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Latest Pleistocene–Holocene debris flow activity, Santa Catalina Mountains, Arizona; Implications for modern debris-flow hazards under a changing climate

Youberg, Ann M., Webb, Robert H., Fenton, Cassandra R., Pearthree, Philip A.
Geomorphology 2014 v.219 pp. 87-102
Holocene epoch, canyons, climate, climate change, mass movement, models, mountains, sediments, storms, terraces, vegetation, watersheds, Arizona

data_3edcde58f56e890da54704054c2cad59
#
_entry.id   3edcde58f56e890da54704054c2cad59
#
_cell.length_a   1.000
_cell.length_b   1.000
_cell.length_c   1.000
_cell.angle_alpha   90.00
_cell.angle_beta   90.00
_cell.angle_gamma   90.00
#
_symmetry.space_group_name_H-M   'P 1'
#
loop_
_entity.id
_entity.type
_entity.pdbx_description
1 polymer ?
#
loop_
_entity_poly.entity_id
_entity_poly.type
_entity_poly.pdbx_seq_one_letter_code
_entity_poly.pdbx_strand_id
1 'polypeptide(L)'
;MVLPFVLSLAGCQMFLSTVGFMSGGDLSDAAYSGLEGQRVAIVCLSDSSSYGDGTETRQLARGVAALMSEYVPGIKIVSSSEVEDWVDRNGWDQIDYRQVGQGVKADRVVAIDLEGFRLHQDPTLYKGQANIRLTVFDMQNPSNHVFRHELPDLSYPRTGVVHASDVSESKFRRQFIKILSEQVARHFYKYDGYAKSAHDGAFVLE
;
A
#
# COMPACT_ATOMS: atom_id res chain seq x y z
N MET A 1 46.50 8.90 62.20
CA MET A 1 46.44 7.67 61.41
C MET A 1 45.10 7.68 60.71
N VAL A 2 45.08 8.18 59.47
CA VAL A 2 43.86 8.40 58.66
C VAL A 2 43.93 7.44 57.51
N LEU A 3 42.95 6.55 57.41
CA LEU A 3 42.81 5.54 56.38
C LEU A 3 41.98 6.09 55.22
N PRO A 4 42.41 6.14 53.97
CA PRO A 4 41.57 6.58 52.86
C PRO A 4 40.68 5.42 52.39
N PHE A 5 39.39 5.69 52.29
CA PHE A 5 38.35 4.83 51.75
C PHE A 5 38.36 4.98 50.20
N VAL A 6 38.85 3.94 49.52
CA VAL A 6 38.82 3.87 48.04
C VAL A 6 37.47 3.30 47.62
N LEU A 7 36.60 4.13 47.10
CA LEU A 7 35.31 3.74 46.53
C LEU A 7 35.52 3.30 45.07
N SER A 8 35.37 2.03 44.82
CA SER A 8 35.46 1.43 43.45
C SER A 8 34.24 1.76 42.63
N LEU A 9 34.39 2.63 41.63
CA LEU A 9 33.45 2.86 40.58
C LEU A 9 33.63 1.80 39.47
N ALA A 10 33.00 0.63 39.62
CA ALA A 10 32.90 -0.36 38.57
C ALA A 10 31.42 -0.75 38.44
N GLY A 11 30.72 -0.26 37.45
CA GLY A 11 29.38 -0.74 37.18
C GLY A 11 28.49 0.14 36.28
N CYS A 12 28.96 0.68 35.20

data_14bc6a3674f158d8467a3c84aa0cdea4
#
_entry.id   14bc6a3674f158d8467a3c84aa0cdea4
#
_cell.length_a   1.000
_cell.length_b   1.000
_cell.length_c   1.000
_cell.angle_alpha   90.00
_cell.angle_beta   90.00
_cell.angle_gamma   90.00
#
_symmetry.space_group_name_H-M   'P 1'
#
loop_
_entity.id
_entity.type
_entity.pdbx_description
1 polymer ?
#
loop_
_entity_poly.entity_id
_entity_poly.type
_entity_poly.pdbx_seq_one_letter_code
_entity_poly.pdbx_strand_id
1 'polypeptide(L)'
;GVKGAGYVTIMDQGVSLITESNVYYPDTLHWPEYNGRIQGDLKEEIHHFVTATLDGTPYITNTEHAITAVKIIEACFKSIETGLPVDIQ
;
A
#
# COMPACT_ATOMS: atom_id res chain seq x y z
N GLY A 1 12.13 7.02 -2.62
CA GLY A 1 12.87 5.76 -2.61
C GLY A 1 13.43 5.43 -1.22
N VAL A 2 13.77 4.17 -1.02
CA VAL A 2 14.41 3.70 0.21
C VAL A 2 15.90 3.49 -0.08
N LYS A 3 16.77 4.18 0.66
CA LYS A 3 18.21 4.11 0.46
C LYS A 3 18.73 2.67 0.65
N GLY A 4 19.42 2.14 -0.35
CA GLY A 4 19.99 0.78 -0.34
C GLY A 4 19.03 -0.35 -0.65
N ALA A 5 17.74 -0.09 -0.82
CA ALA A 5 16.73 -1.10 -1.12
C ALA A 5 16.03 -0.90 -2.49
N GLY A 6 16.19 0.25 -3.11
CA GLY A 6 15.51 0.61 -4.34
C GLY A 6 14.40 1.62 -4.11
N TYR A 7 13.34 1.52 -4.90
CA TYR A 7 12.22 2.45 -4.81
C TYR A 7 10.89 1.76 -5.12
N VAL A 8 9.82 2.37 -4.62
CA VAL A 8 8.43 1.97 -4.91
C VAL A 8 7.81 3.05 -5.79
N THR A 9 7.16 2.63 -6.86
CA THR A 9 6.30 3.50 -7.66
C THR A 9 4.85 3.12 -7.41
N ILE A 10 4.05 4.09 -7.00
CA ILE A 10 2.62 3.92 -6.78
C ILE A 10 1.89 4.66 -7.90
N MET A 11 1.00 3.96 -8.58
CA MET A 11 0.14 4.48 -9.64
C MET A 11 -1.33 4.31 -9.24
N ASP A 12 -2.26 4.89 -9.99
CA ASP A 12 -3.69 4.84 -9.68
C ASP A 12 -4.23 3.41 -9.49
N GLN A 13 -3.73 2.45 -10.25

Hazard mitigation for extreme events such as debris flows requires geologic mapping and chronologic information, particularly for alluvial fans near mountain fronts in the southwestern United States. In July 2006, five consecutive days of monsoonal storms caused hundreds of debris flows in southeastern Arizona, particularly in the southern Santa Catalina Mountains north of Tucson. Before 2006, no historical debris flows from the Santa Catalina Mountains reached the populated mountain front, although abundant evidence of prehistoric debris flows is present on downslope alluvial fans. We used a combination of surficial geologic mapping and ¹⁰Be exposure dating to produce a debris-flow history for Pima and Finger Rock Canyons. The largest debris flows, of latest Pleistocene to early Holocene age, covered much of the apices of alluvial fans formed at the mouths of these canyons and extended up to 3km downslope. These debris-flow deposits were inset against higher and older alluvial surfaces with few debris-flow deposits of late Pleistocene age. The ¹⁰Be ages in this study have considerable scatter for surfaces believed to be of uniform age, indicating the dual possibilities of inheritance from previous cosmic-ray exposure, as well as the potential for composite deposits derived from numerous debris flows. We then used an empirical inundation model, LAHARZ, to assess probable magnitudes of the older debris flows to evaluate possible initiation mechanisms. In-channel and terrace storage within the canyons is not sufficient to generate volumes likely needed to produce the larger late Pleistocene to early Holocene debris-flow deposits. The abundance of latest Pleistocene and early Holocene deposits suggests that large debris flows were generated during the instability associated with climate and vegetation changes at the Pleistocene–Holocene transition. Under present watershed conditions with limited sediment supplies, modern debris-flow hazards are generally limited to within mountains and near mountain fronts.